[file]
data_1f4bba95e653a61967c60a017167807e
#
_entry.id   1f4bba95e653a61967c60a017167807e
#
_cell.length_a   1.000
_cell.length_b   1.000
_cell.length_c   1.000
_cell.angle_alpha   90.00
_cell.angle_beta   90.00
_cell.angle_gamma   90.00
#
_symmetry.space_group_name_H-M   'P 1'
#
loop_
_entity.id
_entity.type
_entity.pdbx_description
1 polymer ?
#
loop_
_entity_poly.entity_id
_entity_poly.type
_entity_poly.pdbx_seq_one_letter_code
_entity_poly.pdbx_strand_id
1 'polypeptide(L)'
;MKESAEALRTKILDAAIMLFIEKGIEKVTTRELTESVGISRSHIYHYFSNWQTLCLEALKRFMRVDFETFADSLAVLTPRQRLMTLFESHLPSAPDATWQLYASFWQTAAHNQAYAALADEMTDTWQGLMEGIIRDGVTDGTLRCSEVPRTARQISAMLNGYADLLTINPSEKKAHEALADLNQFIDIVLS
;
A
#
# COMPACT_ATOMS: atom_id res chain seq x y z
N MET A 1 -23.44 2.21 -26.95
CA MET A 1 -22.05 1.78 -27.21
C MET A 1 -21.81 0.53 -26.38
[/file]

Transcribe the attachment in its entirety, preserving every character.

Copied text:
data_1f4bba95e653a61967c60a017167807e
#
_entry.id   1f4bba95e653a61967c60a017167807e
#
_cell.length_a   1.000
_cell.length_b   1.000
_cell.length_c   1.000
_cell.angle_alpha   90.00
_cell.angle_beta   90.00
_cell.angle_gamma   90.00
#
_symmetry.space_group_name_H-M   'P 1'
#
loop_
_entity.id
_entity.type
_entity.pdbx_description
1 polymer ?
#
loop_
_entity_poly.entity_id
_entity_poly.type
_entity_poly.pdbx_seq_one_letter_code
_entity_poly.pdbx_strand_id
1 'polypeptide(L)'
;MKESAEALRTKILDAAIMLFIEKGIEKVTTRELTESVGISRSHIYHYFSNWQTLCLEALKRFMRVDFETFADSLAVLTPRQRLMTLFESHLPSAPDATWQLYASFWQTAAHNQAYAALADEMTDTWQGLMEGIIRDGVTDGTLRCSEVPRTARQISAMLNGYADLLTINPSEKKAHEALADLNQFIDIVLS
;
A
#
# COMPACT_ATOMS: atom_id res chain seq x y z
N MET A 1 -23.44 2.21 -26.95
CA MET A 1 -22.05 1.78 -27.21
C MET A 1 -21.81 0.53 -26.38